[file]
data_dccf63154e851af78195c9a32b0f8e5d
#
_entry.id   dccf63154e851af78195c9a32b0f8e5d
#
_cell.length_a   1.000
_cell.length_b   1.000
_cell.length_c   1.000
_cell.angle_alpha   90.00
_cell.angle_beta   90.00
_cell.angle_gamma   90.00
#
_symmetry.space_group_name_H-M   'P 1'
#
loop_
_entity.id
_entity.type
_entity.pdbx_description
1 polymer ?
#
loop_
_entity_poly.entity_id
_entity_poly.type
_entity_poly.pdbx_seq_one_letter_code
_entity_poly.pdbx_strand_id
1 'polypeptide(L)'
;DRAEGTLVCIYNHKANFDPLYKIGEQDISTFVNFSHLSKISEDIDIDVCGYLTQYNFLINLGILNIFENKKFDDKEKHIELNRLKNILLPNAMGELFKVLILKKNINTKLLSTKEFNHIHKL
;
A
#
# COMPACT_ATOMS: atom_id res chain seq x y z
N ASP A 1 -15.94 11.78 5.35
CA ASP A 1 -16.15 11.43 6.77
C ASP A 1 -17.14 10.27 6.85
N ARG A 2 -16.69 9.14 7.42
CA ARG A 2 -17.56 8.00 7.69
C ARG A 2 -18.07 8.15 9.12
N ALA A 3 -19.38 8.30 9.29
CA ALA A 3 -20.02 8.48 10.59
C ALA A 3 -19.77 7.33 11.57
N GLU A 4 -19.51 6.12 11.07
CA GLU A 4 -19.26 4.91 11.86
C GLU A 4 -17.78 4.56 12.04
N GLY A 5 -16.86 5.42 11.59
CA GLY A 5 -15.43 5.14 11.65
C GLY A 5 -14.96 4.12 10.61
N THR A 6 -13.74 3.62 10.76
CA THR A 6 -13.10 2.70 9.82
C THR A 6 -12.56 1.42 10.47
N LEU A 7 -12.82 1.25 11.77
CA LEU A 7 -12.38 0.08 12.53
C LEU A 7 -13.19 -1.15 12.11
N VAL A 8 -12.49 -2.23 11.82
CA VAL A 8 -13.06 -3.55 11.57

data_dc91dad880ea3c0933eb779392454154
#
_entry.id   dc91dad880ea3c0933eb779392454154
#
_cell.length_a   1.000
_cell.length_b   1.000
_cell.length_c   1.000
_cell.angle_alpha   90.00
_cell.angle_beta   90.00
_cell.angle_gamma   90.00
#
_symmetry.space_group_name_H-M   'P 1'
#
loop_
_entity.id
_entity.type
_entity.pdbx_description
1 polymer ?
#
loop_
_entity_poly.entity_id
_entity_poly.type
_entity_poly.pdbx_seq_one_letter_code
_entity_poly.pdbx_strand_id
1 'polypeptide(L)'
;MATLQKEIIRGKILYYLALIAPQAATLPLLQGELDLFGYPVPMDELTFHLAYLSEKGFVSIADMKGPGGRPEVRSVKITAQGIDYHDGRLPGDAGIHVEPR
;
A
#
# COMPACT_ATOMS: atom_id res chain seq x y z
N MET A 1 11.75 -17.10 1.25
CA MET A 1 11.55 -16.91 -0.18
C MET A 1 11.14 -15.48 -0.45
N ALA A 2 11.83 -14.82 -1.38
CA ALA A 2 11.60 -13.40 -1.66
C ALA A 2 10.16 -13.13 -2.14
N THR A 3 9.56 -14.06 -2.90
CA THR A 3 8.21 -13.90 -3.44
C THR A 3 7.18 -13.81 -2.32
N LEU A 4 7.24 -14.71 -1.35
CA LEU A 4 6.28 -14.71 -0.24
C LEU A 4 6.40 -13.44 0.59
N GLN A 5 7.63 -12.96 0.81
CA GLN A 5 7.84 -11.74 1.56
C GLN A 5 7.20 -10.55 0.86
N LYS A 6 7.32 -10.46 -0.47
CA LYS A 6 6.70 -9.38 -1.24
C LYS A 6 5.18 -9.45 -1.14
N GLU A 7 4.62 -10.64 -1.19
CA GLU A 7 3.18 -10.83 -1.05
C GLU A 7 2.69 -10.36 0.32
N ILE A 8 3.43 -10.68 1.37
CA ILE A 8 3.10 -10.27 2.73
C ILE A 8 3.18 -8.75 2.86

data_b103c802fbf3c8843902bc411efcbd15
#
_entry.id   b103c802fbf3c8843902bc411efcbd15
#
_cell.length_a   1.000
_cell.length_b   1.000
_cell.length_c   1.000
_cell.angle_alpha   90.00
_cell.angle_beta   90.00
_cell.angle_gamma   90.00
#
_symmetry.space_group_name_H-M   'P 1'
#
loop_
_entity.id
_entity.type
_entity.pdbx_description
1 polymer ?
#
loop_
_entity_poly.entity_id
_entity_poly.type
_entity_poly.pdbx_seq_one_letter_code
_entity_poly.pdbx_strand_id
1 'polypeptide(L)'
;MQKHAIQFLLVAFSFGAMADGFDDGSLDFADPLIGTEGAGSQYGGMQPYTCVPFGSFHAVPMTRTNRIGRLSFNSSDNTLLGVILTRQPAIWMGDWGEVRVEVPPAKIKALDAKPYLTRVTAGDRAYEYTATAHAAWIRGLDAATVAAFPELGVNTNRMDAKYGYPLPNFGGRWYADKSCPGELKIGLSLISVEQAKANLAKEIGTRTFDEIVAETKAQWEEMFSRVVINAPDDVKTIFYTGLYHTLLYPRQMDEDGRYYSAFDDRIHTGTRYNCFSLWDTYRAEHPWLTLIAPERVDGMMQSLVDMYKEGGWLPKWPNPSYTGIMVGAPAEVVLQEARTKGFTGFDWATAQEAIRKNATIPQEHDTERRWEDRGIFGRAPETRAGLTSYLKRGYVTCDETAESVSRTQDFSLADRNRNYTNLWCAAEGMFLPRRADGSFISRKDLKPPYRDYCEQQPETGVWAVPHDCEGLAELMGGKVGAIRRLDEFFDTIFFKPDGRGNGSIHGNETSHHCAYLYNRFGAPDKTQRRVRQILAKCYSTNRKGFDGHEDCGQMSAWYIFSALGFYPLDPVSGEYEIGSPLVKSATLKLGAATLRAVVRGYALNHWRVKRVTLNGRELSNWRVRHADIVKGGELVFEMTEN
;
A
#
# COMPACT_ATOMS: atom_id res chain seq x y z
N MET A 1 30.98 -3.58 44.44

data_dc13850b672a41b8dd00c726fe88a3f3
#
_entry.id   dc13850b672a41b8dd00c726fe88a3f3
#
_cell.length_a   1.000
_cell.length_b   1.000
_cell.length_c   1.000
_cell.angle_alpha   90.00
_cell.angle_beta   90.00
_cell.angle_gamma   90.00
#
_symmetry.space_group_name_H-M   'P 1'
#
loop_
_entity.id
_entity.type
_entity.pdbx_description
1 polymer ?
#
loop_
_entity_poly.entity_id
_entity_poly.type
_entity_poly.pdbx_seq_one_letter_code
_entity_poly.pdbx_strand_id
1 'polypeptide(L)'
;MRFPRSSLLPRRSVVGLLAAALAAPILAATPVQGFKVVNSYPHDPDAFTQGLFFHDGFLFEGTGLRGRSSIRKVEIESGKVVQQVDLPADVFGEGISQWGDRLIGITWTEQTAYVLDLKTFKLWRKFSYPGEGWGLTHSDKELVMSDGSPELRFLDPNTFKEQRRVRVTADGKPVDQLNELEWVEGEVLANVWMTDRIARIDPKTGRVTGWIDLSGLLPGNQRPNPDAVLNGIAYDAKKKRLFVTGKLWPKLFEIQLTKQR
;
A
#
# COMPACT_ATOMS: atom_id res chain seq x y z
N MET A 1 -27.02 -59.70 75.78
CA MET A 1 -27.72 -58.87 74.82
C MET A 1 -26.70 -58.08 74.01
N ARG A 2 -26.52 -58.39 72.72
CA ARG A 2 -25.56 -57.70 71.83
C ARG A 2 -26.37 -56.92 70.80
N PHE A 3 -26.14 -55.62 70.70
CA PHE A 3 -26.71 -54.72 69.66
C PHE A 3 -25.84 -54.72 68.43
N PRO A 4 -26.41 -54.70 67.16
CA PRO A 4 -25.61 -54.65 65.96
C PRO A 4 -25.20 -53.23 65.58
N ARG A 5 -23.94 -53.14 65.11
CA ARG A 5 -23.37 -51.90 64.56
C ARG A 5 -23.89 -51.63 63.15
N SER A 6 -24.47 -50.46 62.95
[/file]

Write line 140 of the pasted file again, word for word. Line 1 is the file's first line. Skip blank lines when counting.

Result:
#